Management

A Government Ill Executed: The Decline of the Federal Service and How to Reverse It

A Government Ill Executed: The Decline of the Federal Service and How to Reverse It
Harvard University Press,

Light, P.C.
05/01/2008

The federal government is having increasing difficulty faithfully executing the laws, which is what Alexander Hamilton called "the true test" of a good government. This book diagnoses the symptoms, explains their general causes, and proposes ways to improve the effectiveness of the federal government. Employing Hamilton's seven measures of an energetic federal service, Paul Light shows how the government is wanting in each measure.

After assessing the federal report card, Light offers a comprehensive agenda for reform, including new laws limiting the number of political appointees, reducing the layers of government management, reducing the size of government as its baby-boom employees retire, revitalizing the federal career, and reducing the heavy outsourcing of federal work. Although there are many ways to fix each of the seven problems with government, only a comprehensive agenda will bring the kind of reform needed to reverse the overall erosion of the capacity to faithfully execute all the laws.

 

Jump-Starting Collaboration: The ABCD Initiative and the Provision of Child Development Services through Medicaid and Collaborators

Jump-Starting Collaboration: The ABCD Initiative and the Provision of Child Development Services through Medicaid and Collaborators
Public Administration Review, May 2008, Vol. 68 Issue 3, p480-490, 11p.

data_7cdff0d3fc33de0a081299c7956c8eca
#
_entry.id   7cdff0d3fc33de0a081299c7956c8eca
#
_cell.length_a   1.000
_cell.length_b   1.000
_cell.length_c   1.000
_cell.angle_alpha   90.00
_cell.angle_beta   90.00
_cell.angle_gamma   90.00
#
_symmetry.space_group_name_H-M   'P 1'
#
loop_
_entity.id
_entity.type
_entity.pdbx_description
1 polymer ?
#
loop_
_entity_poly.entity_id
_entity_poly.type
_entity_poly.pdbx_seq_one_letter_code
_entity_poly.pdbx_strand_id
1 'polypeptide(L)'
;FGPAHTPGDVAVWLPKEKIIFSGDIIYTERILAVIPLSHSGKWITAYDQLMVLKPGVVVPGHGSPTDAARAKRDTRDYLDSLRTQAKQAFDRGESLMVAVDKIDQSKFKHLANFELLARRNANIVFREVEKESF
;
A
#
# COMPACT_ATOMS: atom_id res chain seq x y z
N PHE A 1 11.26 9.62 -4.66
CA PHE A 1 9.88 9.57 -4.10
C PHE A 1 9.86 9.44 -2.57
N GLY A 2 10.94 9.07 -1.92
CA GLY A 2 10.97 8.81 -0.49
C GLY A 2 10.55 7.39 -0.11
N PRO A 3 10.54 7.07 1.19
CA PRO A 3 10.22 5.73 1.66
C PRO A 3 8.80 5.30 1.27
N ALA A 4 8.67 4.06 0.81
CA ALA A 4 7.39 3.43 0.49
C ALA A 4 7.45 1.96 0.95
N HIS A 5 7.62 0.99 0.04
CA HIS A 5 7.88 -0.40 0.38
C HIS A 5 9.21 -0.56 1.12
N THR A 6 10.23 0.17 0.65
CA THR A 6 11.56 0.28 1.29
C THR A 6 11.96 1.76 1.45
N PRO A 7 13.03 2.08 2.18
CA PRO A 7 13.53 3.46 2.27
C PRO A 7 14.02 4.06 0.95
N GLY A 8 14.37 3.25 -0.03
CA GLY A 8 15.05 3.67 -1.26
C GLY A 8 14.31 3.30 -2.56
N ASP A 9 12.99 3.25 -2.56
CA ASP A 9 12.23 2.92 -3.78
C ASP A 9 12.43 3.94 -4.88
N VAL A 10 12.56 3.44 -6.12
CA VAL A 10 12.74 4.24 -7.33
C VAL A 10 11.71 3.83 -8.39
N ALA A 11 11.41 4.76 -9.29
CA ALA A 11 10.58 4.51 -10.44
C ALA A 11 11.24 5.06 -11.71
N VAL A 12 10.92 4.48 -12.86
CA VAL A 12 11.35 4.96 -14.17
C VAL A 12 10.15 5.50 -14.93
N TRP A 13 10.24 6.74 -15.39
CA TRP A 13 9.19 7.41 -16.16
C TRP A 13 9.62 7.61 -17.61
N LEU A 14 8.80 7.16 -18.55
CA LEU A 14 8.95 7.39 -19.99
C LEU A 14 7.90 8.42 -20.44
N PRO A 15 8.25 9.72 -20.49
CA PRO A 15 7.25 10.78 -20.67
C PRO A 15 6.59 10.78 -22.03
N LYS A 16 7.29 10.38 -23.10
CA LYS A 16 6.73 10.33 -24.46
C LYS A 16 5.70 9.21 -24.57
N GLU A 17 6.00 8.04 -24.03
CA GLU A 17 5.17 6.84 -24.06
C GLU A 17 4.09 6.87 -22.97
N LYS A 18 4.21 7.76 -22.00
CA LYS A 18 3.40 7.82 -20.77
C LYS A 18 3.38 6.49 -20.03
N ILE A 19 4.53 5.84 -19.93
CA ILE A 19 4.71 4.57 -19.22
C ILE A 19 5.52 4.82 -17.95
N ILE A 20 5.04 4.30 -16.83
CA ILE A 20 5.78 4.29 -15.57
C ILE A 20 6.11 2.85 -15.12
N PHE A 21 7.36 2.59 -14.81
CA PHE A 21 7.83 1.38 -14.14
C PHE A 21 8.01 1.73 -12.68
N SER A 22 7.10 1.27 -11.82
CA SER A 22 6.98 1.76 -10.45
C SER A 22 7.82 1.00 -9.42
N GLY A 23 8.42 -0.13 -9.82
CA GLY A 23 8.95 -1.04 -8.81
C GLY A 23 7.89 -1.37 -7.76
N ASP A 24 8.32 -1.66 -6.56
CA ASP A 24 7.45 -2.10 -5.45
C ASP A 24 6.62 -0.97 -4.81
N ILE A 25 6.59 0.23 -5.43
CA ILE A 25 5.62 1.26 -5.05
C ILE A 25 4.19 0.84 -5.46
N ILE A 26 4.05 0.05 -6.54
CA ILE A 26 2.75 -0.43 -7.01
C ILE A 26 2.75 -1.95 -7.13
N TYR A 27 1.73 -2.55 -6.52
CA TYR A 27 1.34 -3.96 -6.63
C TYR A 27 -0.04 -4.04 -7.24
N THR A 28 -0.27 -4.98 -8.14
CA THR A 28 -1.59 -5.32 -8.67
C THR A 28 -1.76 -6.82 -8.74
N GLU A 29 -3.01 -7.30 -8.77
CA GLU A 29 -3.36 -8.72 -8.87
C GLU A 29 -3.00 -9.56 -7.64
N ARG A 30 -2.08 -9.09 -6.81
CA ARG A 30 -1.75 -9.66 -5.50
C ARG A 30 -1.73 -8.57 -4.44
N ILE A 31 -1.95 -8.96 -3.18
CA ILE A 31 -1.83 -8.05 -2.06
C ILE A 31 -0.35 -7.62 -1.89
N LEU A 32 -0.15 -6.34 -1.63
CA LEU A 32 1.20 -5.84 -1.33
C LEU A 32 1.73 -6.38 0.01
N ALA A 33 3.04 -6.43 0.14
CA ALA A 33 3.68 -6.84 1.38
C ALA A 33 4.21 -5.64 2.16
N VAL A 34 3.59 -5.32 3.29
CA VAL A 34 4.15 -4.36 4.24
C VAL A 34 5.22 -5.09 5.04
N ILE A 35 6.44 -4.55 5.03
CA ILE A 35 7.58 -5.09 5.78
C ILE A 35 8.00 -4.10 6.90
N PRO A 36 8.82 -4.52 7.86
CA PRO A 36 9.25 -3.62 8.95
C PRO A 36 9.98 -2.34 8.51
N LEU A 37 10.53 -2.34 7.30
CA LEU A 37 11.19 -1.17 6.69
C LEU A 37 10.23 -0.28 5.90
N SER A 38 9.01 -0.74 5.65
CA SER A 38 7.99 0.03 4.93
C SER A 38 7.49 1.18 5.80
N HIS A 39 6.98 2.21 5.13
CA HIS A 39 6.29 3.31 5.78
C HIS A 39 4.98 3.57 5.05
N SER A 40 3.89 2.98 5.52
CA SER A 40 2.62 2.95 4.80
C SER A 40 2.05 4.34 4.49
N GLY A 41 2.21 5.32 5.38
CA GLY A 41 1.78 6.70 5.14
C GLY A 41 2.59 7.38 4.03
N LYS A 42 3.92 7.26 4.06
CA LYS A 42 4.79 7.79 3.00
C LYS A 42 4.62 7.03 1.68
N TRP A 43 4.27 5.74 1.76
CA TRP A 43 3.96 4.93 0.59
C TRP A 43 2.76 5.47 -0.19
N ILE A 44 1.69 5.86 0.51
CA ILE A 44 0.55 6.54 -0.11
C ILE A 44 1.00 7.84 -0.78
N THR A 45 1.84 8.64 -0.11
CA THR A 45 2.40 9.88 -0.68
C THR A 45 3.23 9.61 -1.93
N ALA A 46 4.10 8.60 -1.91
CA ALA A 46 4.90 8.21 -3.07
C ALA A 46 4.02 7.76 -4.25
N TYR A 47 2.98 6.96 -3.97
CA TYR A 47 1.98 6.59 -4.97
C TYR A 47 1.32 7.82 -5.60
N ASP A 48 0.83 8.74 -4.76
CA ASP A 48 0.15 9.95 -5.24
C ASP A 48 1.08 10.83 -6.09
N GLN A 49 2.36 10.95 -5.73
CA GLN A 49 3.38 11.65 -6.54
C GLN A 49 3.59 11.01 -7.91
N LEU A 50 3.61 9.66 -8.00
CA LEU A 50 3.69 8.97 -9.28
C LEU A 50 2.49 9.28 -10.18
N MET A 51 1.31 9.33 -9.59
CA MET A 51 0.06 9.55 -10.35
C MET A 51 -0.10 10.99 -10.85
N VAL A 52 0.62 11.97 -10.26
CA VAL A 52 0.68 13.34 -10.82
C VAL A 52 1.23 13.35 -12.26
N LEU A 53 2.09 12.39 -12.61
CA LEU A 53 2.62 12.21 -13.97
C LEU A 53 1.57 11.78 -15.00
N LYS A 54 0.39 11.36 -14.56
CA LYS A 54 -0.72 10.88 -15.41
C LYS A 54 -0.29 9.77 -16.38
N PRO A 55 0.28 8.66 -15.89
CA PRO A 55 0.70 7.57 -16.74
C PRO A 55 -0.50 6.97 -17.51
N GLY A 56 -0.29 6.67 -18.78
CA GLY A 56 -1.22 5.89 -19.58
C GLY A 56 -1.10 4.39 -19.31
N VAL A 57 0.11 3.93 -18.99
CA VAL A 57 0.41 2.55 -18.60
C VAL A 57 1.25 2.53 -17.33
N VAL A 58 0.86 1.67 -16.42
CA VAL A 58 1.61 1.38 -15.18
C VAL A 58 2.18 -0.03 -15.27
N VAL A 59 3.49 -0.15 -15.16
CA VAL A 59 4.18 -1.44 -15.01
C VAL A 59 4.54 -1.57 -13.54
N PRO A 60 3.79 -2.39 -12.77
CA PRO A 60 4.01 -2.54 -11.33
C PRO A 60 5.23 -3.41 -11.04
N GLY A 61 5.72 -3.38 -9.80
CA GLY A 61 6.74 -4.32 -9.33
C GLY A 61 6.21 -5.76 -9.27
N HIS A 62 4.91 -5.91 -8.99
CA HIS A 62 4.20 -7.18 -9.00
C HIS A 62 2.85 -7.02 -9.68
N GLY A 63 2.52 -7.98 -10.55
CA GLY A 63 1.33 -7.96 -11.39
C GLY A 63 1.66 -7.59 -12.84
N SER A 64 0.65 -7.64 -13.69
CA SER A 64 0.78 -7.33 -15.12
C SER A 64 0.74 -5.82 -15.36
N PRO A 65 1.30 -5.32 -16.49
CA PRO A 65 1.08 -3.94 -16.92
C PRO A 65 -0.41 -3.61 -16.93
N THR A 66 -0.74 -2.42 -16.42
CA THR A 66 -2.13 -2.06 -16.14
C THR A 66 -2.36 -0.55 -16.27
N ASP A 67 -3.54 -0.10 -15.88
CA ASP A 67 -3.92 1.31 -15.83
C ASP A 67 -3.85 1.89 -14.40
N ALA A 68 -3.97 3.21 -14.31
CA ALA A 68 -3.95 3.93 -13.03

Berry, C., Krutz, G.S., Langner, B. & Budetti, P.
05/01/2008

Many policy problems require governmental leaders to forge vast networks beyond their own hierarchical institutions. This essay explores the challenges of implementation in a networked institutional setting and incentives to induce coordination between agencies and promote quality implementation. It describes the national evaluation of the Assuring Better Child Health and Development program, a state-based program intended to increase and enhance the delivery of child development services for low-income children through the health care sector, using Medicaid as its primary vehicle. Using qualitative evaluation methods, the authors found that all states implemented programs that addressed their stated goals and made changes in Medicaid policies, regulations, or reimbursement mechanisms. The program catalyzed interagency cooperation and coordination. The authors conclude that even a modest level of external support and technical assistance can stimulate significant programmatic change and interorganizational linkages within public agencies to enhance provision of child development services.

Race/Ethnicity and Patient Confidence to Self-manage Cardiovascular Disease

Race/Ethnicity and Patient Confidence to Self-manage Cardiovascular Disease
Medical Care. 2008; 46(9):924-9

Blustein, J., Valentine, M., Mead, H. & Regenstein, M.
04/01/2008

Background: Minority populations bear a disproportionate burden of chronic disease, due to higher disease prevalence and greater morbidity and mortality. Recent research has shown that several factors, including confidence to self-manage care, are associated with better health behaviors and outcomes among those with chronic disease.

Objective: To examine the association between minority status and confidence to self-manage cardiovascular disease (CVD).

Study Sample: Survey respondents admitted to 10 hospitals participating in the Expecting Success program, with a diagnosis of CVD, during January-September 2006 (n = 1107).

Results: Minority race/ethnicity was substantially associated with lower confidence to self-manage CVD, with 36.5% of Hispanic patients, 30.7% of Black patients, and 16.0% of white patients reporting low confidence (P < 0.001). However, in multivariate analysis controlling for socioeconomic status and clinical severity, minority status was not predictive of low confidence.

Conclusions: Although there is an association between race/ethnicity and confidence to self-manage care, that relationship is explained by the association of race/ethnicity with socioeconomic status and clinical severity.

Who Is Accountable for Racial Equity in Health Care?

Who Is Accountable for Racial Equity in Health Care?
Journal of the American Medical Association. Vol. 299 No.7, February 20: 814-816.